Early on a Monday evening in 1954, two days after Christmas, Joseph Hoar raced on a Boston Fire Department Ladder 4 truck to a burning house on Gay Street in Roxbury, where Ellen Tibbetts stood on the sidewalk screaming that her 72-year-old husband, James, was inside.
Joined by firefighters John Kenney and Renzo Santangelo from Ladder 12, Mr. Hoar dropped to his hands and knees and felt his way into the building through flames and smoke as intense heat blistered the entryway’s paint and wallpaper. Drawn by the sound of moans, they found Tibbetts in the back of the first-floor apartment on the kitchen floor, most of his clothes burned off.
Crawling backward down the hallway, Mr. Hoar and the other firefighters dragged Tibbetts to safety. Mr. Hoar was worried others might be still inside and returned to the building, only to collapse and be pulled out. The heat melted his rubber coat and left him with first-degree burns on his wrist and second-degree burns on his knees.
“We got burned just touching the floor,” Kenney told the Globe that day. “It was red hot in there. I had a mask, but Joe and Renzo didn’t.”
Mr. Hoar, who was awarded a Patrick J. Kennedy Medal of Honor for that rescue, died Tuesday in the Marina Bay Skilled Nursing & Rehabilitation Center in Quincy of complications from a heart attack. He was 92 and had lived in Dorchester.
His wife, Agnes, died March 22, and at the end of her wake three days later, Mr. Hoar “crumpled up and got really sad as he was saying goodbye to her,” said their son Jim of Hanover. A short time later, Mr. Hoar had a heart attack just after arriving at his Dorchester home.
“I think he was just dying of a broken heart,” his son said.
The Patrick J. Kennedy medal Mr. Hoar received for the 1954 rescue was one of two he was awarded during a 33-year career. He received a second Kennedy medal in 1968 for saving an elderly man who lost consciousness during a fire in a third-floor apartment on Albany Street in Roxbury.
When Mr. Hoar arrived a little after 7:30 a.m., the building’s residents told him someone was upstairs. To reach the man, who was on a bed in a rear bedroom, Mr. Hoar had to get through a room that was ablaze. He pulled him back through the burning room to a hallway, where other firefighters helped bring him outside.
Mr. Hoar also was awarded a Walter Scott Medal for Valor for rescuing a woman on a February evening in 1963. In that instance, he went up a set of front stairs that was filled with smoke to a third-floor apartment, where the woman was nearly unconscious in a rear bedroom. By then flames had engulfed the front stairs, so Mr. Hoar brought her down the building’s back stairs.
“He had a kind of a knack for being in the right places,” his son Jim, the drill master in charge of Boston’s Fire Academy, said of his father’s history of heroism, which dated to before he was a firefighter.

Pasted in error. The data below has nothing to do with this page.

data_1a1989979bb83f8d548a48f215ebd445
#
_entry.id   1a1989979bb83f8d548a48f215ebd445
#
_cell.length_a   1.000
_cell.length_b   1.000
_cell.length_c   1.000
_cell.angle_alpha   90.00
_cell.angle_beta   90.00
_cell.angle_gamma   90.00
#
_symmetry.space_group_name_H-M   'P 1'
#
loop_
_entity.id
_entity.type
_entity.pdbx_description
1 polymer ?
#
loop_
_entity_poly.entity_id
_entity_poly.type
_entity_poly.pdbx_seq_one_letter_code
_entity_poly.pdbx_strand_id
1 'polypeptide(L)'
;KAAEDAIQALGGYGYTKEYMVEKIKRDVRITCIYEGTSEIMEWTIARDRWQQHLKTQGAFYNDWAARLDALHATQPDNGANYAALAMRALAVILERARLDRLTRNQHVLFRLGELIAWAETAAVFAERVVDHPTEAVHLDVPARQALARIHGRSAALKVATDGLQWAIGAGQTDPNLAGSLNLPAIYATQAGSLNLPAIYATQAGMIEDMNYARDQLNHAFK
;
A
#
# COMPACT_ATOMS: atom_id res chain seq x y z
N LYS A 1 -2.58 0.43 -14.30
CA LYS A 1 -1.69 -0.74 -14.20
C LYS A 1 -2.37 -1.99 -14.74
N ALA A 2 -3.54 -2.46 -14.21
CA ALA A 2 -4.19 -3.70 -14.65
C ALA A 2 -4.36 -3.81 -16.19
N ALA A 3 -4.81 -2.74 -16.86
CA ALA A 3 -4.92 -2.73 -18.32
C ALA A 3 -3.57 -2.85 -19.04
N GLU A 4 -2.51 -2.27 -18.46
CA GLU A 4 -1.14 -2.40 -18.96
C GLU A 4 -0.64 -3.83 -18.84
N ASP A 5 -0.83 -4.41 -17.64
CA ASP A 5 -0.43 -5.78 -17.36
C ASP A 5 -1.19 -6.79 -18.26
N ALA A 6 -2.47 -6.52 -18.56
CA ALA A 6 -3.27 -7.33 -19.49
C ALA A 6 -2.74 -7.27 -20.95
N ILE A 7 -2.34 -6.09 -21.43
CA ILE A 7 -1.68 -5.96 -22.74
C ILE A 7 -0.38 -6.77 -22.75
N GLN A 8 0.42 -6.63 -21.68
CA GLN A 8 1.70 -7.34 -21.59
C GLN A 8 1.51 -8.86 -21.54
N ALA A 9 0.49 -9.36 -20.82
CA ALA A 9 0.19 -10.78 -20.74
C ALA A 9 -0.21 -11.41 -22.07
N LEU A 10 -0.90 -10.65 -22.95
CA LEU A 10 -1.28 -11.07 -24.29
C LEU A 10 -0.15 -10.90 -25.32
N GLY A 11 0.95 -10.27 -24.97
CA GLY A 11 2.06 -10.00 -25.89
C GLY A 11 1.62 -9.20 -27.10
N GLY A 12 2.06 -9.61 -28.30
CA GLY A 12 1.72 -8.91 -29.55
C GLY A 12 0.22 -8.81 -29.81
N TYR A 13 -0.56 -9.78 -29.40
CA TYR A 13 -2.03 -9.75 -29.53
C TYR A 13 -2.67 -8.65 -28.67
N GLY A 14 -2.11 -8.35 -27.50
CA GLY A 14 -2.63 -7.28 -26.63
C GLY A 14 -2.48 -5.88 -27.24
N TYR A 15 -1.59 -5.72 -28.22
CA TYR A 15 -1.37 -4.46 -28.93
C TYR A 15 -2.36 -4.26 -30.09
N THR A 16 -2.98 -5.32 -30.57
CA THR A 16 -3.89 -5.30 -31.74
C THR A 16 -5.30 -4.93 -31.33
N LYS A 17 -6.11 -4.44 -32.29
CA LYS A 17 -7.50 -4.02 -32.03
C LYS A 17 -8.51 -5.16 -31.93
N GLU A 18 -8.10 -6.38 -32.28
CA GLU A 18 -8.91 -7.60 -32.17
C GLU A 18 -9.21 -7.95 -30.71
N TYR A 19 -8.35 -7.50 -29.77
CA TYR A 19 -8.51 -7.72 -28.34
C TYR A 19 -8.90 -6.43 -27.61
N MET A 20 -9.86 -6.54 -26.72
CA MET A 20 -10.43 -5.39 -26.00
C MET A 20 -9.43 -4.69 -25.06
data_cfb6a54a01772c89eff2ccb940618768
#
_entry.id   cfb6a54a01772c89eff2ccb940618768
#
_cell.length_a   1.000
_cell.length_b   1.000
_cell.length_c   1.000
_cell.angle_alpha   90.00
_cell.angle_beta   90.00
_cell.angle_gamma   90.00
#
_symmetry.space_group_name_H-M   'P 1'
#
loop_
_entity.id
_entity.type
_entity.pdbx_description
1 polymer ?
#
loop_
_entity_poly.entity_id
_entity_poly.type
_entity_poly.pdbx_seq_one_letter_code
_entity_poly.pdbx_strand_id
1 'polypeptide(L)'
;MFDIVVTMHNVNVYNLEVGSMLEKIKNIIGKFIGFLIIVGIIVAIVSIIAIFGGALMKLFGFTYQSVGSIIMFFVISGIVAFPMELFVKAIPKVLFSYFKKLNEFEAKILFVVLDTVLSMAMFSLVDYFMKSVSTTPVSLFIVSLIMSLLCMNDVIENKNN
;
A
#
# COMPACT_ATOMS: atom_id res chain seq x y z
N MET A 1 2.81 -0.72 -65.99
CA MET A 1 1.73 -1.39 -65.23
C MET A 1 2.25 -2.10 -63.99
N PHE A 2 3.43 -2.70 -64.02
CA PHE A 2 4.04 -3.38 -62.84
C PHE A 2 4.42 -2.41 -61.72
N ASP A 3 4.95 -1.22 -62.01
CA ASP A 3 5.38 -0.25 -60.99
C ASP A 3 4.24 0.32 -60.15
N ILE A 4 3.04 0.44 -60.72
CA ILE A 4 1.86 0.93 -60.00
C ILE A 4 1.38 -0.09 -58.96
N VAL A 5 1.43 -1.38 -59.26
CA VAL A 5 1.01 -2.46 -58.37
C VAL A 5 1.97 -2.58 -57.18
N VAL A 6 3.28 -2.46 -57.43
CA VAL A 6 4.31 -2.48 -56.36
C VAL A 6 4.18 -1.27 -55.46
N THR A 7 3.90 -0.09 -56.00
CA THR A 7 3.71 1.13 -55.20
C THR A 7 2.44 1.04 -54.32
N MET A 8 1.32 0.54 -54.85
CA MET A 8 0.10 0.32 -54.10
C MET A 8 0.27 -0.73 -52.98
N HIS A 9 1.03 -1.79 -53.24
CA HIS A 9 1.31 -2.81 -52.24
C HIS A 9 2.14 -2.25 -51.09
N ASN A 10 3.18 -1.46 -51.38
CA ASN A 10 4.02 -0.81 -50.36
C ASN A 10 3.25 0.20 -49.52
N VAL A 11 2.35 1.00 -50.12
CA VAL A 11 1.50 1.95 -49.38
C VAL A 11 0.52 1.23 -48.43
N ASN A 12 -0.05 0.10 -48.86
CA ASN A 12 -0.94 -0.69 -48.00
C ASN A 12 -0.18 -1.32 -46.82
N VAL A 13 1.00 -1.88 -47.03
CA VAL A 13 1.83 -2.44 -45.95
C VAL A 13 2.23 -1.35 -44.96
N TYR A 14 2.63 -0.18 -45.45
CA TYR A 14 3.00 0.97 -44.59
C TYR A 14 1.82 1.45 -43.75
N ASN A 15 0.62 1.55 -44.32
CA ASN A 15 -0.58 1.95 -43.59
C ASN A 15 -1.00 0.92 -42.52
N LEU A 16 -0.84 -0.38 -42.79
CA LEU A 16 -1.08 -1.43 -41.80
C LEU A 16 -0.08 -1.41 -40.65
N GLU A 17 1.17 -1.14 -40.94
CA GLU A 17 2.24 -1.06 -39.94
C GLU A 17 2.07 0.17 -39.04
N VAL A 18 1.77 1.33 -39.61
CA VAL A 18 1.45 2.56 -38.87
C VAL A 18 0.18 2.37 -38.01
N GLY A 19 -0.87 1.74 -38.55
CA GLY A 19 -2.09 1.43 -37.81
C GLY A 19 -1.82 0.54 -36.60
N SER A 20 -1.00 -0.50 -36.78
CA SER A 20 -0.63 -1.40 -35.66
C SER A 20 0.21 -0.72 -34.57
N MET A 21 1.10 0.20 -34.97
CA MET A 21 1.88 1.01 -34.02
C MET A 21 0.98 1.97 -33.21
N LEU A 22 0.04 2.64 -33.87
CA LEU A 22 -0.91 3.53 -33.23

Mr. Hoar might have guessed from the start that he would have a spirited career with the Fire Department. He had just begun working at Ladder 4 when a call came in for a Dudley Street house in Roxbury. It was his address. The next day, a Globe photo showed Mr. Hoar after the fire comforting his mother, Ada, his hand on her shoulder
“I’m looking at the picture now,” Mr. Hoar’s son said during an interview. “A couple of guys were putting a new roof on their house. They had a tar kettle and it takes a while to heat up, so naturally they go across the street to the bar.”
The kettle overheated, igniting the fire. The Globe reported on Aug. 25, 1948, that Mr. Hoar “remained at home for a short time after the blaze to watch for lingering sparks — and to steady jangled nerves.”
The sixth of nine children, Joseph F. Hoar was born in Roxbury, where his father had owned a trucking business.
A competitive swimmer, Mr. Hoar graduated from Roxbury Memorial High School and was loading freight cars in East Cambridge in July 1941 when he saw Alexander Burns, a barge captain, fall from his boat into Lechmere Canal. Jumping into the water, Mr. Hoar swam out to pull him ashore. Firefighters and police officers were unable to revive Burns, who turned out to have suffered a heart attack.
During World War II, Mr. Hoar served as an airplane mechanic on aircraft carriers in the Panama Canal region.
In 1954, he married Agnes McDonough. They lived in Dorchester before moving to Falmouth for many years after he retired in 1981. Illness brought them back to Boston.
They had met at a party “and hit it off pretty good,” their son said.
“She was almost 10 years younger and was going to go into the convent,” he said. “Her sister was in the convent, her brother was a Jesuit, but she was of a questioning mind, so they told her, ‘Why don’t you take a year to think about it?’ Then she met my Dad and that was it.”
In addition to his son Jim, Mr. Hoar leaves two daughters, Marian McGrath of Brockton and Rosemary Connors of Dorchester; another son, Paul of Whitman; seven grandchildren; and one great-grandchild.
A funeral Mass will be said at 9 a.m. Friday in St. Mark’s Church in Dorchester. Burial will be in Cedar Grove Cemetery in Dorchester.
The Boston Fire Department job always “seemed to be a good fit” for Mr. Hoar, who Jim described him as “kind of driven.”
Along with suffering burns and smoke inhalation while rescuing people from fires, Mr. Hoar had his share of broken bones.
“In 1952, he fell off a roof and broke his back,” his son said. “It actually compressed him a little and for the rest of his life he was shorter. They didn’t think he could come back, but he had a really good doctor.”
Injuries were nothing new for Mr. Hoar, who “was always getting dinged up,” his son said. “As a kid growing up, he was always in the hospital for something, but he didn’t squawk about any of that stuff.”
Mr. Hoar, he added, saw work injuries as “part of the deal. He would just push through things. He wasn’t easily daunted.”Bryan Marquard can be reached at email@example.com.